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The Soviet Reaction to JFK’s Murder

Lori Spencer

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Ran across this excellent piece published today by an anonymous blogger who goes by the pseudonym “Marina Oswald.” An excerpt: 

“Some of the earliest reports from Moscow stressed the fierce struggles Kennedy faced from staunch right-wingers within the U.S. government in the wake of this “terrorist act”, noting “Kennedy’s steps in the direction of clearing the international situation met with sharp opposition from the American madmen.”¹⁵

Yakov Victorov, foreign observer for Pravda, issued a strong defense of President Kennedy’s international record, and drew parallels to President Franklin Roosevelt when it came to his cooperation with the Soviets, calling the wartime leader “one of the great men to occupy the White House,” but intoning that the men who followed Roosevelt strayed from his path. While noting that Kennedy’s record was inconsistent, he was ultimately a rational thinker when it came to the matter of war and peace. Victorov went further, stating “Both Roosevelt and Kennedy shared an understanding of the new factors in the history of mankind” and predicted that future historians would “undoubtedly trace the line from Franklin Roosevelt to John Kennedy.”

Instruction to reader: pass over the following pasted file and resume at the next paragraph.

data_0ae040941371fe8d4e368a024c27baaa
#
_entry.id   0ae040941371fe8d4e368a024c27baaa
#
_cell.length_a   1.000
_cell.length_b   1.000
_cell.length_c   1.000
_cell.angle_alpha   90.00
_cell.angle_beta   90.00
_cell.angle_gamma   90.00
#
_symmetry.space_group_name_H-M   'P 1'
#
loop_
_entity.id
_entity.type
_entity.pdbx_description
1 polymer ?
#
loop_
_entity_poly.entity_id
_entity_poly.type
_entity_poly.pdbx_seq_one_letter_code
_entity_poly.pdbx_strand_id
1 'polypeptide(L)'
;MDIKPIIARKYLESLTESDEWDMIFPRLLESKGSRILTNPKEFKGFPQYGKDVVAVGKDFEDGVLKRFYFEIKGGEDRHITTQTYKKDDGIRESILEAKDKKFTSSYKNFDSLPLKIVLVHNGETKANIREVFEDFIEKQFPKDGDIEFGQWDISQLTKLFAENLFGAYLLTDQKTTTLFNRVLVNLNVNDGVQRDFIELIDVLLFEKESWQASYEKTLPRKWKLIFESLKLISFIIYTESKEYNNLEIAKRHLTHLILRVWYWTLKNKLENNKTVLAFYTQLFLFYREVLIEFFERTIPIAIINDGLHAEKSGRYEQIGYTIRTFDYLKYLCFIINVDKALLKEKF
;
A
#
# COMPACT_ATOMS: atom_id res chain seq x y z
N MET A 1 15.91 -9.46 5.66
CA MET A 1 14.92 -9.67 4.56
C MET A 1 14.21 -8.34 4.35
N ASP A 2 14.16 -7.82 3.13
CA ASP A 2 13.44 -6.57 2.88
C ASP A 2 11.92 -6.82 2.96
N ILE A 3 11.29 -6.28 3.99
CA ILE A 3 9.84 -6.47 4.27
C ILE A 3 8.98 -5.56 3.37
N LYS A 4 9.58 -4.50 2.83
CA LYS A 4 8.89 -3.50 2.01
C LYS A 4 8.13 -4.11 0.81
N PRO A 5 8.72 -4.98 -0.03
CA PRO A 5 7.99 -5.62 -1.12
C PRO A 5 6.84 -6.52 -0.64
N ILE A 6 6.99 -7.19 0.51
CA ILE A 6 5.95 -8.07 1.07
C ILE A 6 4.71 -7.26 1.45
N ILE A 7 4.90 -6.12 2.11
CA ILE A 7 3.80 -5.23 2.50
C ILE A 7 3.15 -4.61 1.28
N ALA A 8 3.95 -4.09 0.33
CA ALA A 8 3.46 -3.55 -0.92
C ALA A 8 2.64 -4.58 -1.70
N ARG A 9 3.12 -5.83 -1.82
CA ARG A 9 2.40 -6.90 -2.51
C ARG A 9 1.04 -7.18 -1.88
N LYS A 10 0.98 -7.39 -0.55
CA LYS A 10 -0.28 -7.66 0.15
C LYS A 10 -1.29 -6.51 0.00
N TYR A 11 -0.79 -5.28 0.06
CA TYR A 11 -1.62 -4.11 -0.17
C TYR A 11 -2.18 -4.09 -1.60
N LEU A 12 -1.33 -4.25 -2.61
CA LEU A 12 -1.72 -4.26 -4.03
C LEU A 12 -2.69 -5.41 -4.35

Victorov went deeper, cutting to the heart of the matter with the simple question: “Who profited from the assassination of Kennedy?” Speaking of wild men and the champions of the cold war, Victorov stated that the dark forces behind the murder felt there was no other way to crush Kennedy’s progress towards international relaxation but through bloodshed. Ending on a note of optimism, Victorov hoped that while the reactionaries were mobilizing to cover up the terroristic act, “we are certain justice will triumph and the assassins will be found.”¹⁶

But the most clear-eyed analysis from Soviet media came with regard to the political ideology behind the violent change in American government, drawing direct parallels to the Third Reich. Two days after the shots rang out, Moscow television commenter Valentin Zorin observed that a large organization had carried out the monstrous act, and that fascists are trying to “revive the ghost” of the Reichstag fire. Like the Nazis did, this commentator pointed out that American fascists were blaming communists for the murder of President Kennedy, which is absurd, since “no one but the enemies of peace and an easing of international tension” would profit from his violent end.”

FULL ARTICLE: The Ultra-Reactionaries: Global Analysis of the Dallas Coup


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